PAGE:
Tokyo — Five years ago, Keni Harrison smiled because he was disappointed. “I don’t know what happened,” she said.
She arrived at the 2016 US Olympics athletics as an exorbitant favorite in the 100-meter hurdles because she could not only win the event but also win a gold medal in Rio. Instead, she finished in 6th place – shocked, grieved and completely separated from the team.
For the next 1,851 days, the disappointment at that moment fueled Harrison. And on Monday, she finally got a redemption. The 28-year-old won the 12.52-second silver medal at the Tokyo Olympics, slightly defeating the bronze-winning Jamaican Megan Tapper, and second only to Puerto Rico’s Jasmine Camachoquin, who won the gold medal.
Gabbi Cunningham, another American competitor in the field, came in seventh.
“I think I miss it in Rio. It’s always behind my head during training,” Harrison said. “That’s why I keep working hard. I just remember the moment when I finished 6th in the US trial.
“So you just have to get yourself back, chase it, and regain your self-confidence. If you can win a silver medal and bring it back to your country, you’ll be happier.”
Harrison was born in Tennessee and adopted as an infant. Her parents, Karon and Gary, have 11 children, nine of whom are adopted. Two of them are from Bolivia and two are from South Korea.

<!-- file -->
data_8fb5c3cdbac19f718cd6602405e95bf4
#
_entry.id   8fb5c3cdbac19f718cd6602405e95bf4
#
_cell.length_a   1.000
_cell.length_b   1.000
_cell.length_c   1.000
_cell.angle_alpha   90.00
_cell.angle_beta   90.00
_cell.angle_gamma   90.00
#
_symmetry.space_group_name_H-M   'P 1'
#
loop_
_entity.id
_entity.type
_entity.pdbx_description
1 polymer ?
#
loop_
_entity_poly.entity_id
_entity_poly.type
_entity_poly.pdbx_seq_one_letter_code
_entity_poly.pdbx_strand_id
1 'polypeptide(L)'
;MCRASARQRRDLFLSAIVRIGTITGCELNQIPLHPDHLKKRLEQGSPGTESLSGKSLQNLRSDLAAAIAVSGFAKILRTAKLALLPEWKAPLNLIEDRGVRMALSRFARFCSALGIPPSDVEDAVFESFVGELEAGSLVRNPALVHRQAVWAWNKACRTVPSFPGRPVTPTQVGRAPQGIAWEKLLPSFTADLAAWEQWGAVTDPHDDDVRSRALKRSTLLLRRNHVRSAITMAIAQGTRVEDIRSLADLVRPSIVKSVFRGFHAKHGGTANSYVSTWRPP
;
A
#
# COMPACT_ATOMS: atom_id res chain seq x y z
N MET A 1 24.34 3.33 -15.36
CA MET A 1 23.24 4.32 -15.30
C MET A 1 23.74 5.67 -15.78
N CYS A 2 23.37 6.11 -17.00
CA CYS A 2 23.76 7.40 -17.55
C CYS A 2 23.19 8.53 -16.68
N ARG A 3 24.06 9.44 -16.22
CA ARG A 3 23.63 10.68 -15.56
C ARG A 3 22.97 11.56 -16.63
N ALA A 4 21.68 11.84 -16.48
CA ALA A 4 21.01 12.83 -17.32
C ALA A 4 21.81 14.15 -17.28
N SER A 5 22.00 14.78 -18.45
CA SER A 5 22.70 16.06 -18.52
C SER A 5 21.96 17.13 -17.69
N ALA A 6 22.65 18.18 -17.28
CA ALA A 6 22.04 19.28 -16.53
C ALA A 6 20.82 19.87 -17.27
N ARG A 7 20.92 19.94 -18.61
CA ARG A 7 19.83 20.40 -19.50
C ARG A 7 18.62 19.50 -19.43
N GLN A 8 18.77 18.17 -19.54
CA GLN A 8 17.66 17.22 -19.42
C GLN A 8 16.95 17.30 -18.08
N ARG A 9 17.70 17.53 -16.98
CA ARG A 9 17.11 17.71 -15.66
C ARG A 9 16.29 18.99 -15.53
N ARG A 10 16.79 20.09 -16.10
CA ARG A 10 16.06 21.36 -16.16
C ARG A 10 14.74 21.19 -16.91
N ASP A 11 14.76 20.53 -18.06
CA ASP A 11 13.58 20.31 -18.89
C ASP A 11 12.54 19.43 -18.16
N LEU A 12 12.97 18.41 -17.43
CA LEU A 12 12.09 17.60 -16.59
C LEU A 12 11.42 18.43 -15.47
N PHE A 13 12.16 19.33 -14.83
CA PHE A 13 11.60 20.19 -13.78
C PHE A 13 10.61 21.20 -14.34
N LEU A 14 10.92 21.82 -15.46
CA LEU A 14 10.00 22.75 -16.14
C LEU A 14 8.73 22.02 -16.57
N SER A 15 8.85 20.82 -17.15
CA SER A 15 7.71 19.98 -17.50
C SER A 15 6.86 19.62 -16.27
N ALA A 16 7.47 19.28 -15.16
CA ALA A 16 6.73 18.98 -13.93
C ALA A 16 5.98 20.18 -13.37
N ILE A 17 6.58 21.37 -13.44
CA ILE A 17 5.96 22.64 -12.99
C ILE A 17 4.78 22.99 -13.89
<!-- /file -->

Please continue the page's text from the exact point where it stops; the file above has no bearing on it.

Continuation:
Harrison, a child in the middle of the family, shifted his focus to the track after starting as a soccer player. She ran jointly at the University of Kentucky, won two national championships as a senior, and was stranded the following year as a volunteer assistant coach during training in Rio.
It was then that she first met Kamachoquin, a freshman on the team. They trained together on a regular basis and shared the same coach.
“I think we did our best to each other,” Harrison said. “I wanted to beat her because she wanted to beat me. That gave me this great competitiveness.”
Kamachoquin, who set the fastest time in the world five times this year, said time training with Harrison helped her to reassure her in the final on Monday. It brought back memories of their training session at Lexington.
“It honestly calmed me down in the block,” said Kamachokin, whose brother Robert is playing in the NFL. “I think we’ve reached this point because of what we’ve experienced together. We both know what it looks like.”
After missing the Olympic team in 2016, Harrison set a new world record of 12.20 seconds at the Diamond League event the following month. Meanwhile, American women dominated Rio’s medal spot, led by Brianna Rollins-McNeil.
Harrison said the disappointment of the 2016 trial motivated her, but never urged her to question her abilities.
“I don’t think it was shocking for me to come here and win a medal,” she said. “When I dream (it) every night, it’s just one of them. I definitely knew I was capable.”
Not surprisingly, Harrison will prefer gold. But when I talked to reporters on Monday, she seemed happy and relieved, with the American flag on her shoulder.
“The goal is always money,” Harrison said. “But for now, I’m happy.”
Contribution: Associated Press
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Kendra Harrison wins silver medal in 100 meters hurdles at Tokyo Olympics
Source link Kendra Harrison wins silver medal in 100 meters hurdles at Tokyo Olympics